Fact Check

Is Taco Bell Going Out of Business?

The website Money Pop published a list of restaurant chains purportedly "turning off their burners and closing up shop" in 2020.

Published Dec. 24, 2020

Alex Tai/SOPA Images/LightRocket via Getty Images (Alex Tai/SOPA Images/LightRocket via Getty Images)
Alex Tai/SOPA Images/LightRocket via Getty Images
Taco Bell is going out of business in 2020.

In December 2020, online advertisements displayed on an unknown number of websites led to a 50-page article on the website Money Pop that listed American restaurants purportedly closing their doors and going out of business for good in 2020. Taco Bell was purportedly closing, as was Olive Garden. We previously reported that a photograph of an Olive Garden sign was one of the images in such online advertisements, even though the restaurant chain was not going bankrupt.

This advertisement read: "Closing Time: Here’s All The Restaurant Chains Closing in 2020." A picture of Taco Bell appeared when readers shared the story on social media:

The social media headline read: "These Restaurant Chains Are Turning Off Their Burners And Closing Up Shop." This was misleading. Taco Bell was not closing or going out of business in 2020.

While the social media headline made it appear that Taco Bell was closing its doors, the headline on Money Pop was quite different: "These Popular Restaurant Chains Are Losing Money Fast." The article included a page about Taco Bell, but did not mention anything about the restaurant chain "closing up shop":

Taco Bell Is No Longer The Whole Enchilada

What started off as a dream for a man working a hot dog stand turned into one of the most popular “Mexican” fast-food chains in America. Glen Bell opened the first Taco Bell in 1962, after watching the Mexican restaurant next to his stand make way more money than him. Bell’s first restaurant was actually named Taco Tia, basing his foods off of the neighboring Mexican stands.

As we all know, the name changed to Taco Bell, and the restaurant quickly expanded. Unfortunately, it has been announced that there will be some cutbacks in locations in 2020. Be sure to get another Cheetos Burrito before they’re all gone!

According to the page source code of the Money Pop story, the article was last updated on Dec. 14, 2020. But the person or people who operate Money Pop did not update the story to mention that Taco Bell was not closing. They also did not update the story to say that more Taco Bell restaurant locations were operating in 2020 than in 2019. Taco Bell's Q3 2020 financial results reported that it had 7,191 restaurants operating in Q3 2019. In Q3 2020, Taco Bell raised that number to 7,400 restaurants.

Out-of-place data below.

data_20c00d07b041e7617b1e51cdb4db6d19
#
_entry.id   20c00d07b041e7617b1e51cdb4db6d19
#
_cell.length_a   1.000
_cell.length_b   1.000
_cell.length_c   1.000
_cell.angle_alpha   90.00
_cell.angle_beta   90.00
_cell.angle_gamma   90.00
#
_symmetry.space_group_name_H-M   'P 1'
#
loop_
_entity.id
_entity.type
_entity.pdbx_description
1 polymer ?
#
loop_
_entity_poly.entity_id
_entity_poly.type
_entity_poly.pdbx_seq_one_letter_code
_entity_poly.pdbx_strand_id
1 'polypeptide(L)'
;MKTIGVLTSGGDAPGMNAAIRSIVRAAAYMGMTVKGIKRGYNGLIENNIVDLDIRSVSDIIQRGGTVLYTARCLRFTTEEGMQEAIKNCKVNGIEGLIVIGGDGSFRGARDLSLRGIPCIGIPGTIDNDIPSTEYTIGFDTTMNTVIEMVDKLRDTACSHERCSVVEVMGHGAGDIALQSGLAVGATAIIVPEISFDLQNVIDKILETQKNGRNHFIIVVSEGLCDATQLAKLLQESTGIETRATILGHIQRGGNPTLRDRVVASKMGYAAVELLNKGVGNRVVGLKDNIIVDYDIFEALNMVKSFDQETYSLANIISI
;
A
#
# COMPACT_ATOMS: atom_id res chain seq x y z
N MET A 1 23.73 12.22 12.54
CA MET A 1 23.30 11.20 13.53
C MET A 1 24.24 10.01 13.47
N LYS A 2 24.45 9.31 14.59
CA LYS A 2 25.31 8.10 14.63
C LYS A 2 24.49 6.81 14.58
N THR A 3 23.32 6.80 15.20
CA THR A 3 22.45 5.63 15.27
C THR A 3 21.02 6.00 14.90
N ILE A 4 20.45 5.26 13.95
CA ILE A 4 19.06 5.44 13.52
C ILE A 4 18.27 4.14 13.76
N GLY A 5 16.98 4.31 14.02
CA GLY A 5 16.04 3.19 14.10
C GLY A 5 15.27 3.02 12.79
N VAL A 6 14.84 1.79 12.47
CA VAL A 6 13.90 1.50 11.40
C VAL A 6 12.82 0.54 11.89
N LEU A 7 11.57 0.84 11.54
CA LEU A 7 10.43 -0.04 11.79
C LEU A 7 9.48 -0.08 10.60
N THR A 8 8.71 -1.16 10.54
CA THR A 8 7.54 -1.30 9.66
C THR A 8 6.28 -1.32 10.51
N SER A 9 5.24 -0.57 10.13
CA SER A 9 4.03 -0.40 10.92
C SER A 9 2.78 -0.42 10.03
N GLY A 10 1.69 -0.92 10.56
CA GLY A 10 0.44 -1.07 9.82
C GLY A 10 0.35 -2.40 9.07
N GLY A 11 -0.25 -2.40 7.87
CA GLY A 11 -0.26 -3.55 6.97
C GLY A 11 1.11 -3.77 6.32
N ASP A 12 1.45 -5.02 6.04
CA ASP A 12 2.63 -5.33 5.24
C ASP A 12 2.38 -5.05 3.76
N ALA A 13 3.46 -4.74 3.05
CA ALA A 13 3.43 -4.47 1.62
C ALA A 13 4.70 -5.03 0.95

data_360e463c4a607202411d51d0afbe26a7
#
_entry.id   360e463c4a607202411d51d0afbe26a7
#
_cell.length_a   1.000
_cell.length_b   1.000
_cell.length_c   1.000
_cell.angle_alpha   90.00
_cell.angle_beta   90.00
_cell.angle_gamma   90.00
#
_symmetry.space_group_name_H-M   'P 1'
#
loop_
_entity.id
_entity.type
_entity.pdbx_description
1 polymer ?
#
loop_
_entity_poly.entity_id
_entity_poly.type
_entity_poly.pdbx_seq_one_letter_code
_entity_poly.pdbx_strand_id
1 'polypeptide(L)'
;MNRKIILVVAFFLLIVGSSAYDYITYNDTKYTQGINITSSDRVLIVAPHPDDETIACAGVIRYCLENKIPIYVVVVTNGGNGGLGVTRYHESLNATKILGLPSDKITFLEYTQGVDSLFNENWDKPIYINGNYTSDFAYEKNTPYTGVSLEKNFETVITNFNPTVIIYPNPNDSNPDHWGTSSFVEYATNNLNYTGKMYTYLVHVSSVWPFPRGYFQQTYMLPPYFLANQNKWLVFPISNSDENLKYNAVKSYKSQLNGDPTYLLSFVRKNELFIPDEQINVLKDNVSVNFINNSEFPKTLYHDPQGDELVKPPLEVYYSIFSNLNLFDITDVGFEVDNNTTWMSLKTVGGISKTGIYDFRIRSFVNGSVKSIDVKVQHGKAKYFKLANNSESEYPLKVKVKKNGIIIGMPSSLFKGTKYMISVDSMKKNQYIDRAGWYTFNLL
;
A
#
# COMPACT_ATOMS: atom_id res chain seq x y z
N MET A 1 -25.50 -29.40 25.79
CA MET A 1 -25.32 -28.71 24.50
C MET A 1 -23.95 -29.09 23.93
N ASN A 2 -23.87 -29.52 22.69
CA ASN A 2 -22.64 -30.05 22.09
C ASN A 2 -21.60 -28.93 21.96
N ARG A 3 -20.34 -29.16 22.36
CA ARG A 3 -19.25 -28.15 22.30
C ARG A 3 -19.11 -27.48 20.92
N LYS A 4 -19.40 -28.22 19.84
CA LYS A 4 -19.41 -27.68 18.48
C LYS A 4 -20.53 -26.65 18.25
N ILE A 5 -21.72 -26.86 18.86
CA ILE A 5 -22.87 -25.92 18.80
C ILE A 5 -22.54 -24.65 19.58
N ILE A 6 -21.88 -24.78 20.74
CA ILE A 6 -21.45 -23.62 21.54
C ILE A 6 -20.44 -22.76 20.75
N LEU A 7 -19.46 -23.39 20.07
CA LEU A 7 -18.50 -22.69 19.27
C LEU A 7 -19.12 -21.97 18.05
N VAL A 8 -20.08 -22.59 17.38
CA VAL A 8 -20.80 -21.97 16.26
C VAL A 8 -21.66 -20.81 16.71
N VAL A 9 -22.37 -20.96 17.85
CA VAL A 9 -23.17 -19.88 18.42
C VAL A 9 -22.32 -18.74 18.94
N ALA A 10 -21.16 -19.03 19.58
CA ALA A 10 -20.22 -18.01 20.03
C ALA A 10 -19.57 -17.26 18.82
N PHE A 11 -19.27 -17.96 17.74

Further, Yum! Brands, which owns Taco Bell, reported not that it was closing, but rather that the Taco Bell division made higher core operating profits in Q3 2020 than the KFC or Pizza Hut divisions. Q3 2020 covered June 1 through Sept. 30.

The Money Pop story also failed to mention that Taco Bell announced plans in August 2020 for new "Go Mobile" locations. Taco Bell Go Mobile restaurants will launch in 2021, featuring smaller buildings, a special drive-thru for rapid mobile app order pickup, a "synchronized digital experience," curbside pick-up, and even "bellhops," or employees taking orders in the parking lots with tablets.

“Taco Bell Go Mobile” concept art. (Courtesy: Taco Bell)

If this "news" about Taco Bell supposedly closing its doors seems like déjà vu, readers may be thinking of a troll website from 2016. Additionally, we have previously covered similar closure rumors about The Cheesecake Factory, as well as Subway and Pizza Hut.

Snopes debunks a wide range of content, and online advertisements are no exception. Misleading ads often lead to obscure websites that host lengthy slideshow articles with lots of pages. It's called advertising "arbitrage." The advertiser's goal is to make more money on ads displayed on the slideshow's pages than it cost to show the initial ad that lured them to it. Feel free to submit ads to us, and be sure to include a screenshot of the ad and the link to where the ad leads.

Jordan Liles is a Senior Reporter who has been with Snopes since 2016.